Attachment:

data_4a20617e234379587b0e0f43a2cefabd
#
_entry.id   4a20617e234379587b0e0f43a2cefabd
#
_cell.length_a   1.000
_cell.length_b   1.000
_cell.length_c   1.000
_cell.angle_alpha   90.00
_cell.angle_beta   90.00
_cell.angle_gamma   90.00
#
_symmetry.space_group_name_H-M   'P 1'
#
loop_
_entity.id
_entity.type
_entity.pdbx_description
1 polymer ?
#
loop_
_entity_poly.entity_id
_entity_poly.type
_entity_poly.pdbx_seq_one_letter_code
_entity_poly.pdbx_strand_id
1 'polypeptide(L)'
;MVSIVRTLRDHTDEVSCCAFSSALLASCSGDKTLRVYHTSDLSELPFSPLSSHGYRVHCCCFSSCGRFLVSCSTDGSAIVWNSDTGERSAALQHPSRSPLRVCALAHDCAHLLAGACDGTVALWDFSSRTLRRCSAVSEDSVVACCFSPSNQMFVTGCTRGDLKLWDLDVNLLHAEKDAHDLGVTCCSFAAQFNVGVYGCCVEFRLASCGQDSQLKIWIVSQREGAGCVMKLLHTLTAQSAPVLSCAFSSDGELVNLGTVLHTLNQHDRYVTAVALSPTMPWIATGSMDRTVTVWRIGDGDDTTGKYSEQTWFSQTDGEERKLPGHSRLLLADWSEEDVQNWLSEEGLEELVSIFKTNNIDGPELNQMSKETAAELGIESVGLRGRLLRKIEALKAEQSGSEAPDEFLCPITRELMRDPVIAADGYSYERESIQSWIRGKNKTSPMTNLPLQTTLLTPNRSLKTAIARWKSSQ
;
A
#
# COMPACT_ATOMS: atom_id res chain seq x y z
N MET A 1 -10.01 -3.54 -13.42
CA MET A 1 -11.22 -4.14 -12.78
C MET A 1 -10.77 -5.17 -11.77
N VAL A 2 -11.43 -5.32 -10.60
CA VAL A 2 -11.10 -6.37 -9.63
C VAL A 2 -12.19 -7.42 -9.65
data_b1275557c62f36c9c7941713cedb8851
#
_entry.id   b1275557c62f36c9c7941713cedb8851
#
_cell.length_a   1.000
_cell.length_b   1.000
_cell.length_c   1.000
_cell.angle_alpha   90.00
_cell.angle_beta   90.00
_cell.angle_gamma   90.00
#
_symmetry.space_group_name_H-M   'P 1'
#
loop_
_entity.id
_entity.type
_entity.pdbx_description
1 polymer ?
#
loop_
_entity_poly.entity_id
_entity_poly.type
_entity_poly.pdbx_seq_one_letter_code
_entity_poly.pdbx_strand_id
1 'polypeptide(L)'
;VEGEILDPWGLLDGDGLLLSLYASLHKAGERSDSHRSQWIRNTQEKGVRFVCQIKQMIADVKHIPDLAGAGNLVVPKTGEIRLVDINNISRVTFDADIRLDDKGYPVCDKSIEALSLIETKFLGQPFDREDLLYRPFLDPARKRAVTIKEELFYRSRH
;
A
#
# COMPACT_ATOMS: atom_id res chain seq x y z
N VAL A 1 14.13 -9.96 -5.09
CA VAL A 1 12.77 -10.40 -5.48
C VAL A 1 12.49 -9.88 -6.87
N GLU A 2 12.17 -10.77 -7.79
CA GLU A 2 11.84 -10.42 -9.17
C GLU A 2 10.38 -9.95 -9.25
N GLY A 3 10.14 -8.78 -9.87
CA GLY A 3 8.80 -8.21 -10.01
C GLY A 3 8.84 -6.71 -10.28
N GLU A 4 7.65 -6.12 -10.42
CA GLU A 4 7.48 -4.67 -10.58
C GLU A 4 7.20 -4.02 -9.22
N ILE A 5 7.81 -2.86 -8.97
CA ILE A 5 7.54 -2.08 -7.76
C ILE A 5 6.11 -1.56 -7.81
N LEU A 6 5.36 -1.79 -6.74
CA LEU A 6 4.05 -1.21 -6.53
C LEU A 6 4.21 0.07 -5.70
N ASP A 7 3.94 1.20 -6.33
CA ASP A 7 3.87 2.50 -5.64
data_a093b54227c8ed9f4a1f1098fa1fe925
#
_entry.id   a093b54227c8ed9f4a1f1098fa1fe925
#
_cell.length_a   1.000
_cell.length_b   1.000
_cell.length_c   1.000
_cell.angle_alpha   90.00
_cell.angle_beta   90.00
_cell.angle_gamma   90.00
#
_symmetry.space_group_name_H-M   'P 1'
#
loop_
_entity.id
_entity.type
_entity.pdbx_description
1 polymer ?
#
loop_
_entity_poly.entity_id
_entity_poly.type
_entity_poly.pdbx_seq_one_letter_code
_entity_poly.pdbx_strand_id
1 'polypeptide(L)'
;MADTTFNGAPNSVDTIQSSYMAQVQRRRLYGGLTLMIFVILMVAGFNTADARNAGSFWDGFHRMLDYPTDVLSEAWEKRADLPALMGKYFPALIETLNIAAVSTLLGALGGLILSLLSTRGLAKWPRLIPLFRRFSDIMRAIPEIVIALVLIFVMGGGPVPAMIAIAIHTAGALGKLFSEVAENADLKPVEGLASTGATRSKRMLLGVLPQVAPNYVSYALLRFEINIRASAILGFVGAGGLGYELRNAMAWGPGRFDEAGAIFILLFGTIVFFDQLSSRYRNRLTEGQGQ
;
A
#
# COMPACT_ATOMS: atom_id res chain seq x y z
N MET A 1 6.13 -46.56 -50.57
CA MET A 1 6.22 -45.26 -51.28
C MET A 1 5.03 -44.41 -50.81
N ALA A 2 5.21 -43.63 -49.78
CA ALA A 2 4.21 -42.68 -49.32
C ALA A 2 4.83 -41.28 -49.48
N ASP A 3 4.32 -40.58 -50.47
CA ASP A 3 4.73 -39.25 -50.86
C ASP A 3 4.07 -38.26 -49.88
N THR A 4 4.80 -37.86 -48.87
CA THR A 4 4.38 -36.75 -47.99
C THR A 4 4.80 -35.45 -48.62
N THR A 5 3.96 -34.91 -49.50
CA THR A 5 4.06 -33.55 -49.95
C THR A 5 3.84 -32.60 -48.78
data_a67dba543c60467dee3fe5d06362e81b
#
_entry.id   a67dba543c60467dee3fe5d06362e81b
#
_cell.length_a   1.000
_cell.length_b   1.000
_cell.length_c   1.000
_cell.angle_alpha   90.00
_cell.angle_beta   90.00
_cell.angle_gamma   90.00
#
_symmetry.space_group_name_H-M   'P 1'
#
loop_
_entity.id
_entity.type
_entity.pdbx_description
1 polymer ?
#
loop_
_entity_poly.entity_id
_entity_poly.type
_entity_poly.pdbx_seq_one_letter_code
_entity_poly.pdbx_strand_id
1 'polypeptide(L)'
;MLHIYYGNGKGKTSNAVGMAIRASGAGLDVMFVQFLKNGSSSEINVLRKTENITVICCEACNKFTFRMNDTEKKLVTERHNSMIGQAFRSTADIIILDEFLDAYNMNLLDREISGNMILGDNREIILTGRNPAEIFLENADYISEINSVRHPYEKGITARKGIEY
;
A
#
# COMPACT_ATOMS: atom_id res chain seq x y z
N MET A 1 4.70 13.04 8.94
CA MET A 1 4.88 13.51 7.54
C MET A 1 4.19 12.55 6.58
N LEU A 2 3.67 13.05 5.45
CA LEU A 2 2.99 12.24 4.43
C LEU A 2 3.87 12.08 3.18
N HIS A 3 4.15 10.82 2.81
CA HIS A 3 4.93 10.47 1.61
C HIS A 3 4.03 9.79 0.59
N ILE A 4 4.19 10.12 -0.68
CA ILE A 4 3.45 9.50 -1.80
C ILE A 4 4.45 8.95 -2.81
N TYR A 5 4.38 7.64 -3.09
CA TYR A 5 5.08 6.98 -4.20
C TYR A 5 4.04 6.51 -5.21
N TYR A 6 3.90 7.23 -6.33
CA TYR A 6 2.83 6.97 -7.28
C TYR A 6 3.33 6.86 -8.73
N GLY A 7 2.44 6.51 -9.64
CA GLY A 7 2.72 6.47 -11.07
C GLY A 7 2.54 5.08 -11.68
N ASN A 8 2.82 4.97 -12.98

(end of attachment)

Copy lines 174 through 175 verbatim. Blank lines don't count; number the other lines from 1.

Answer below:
N TYR A 5 4.38 7.64 -3.09
CA TYR A 5 5.08 6.98 -4.20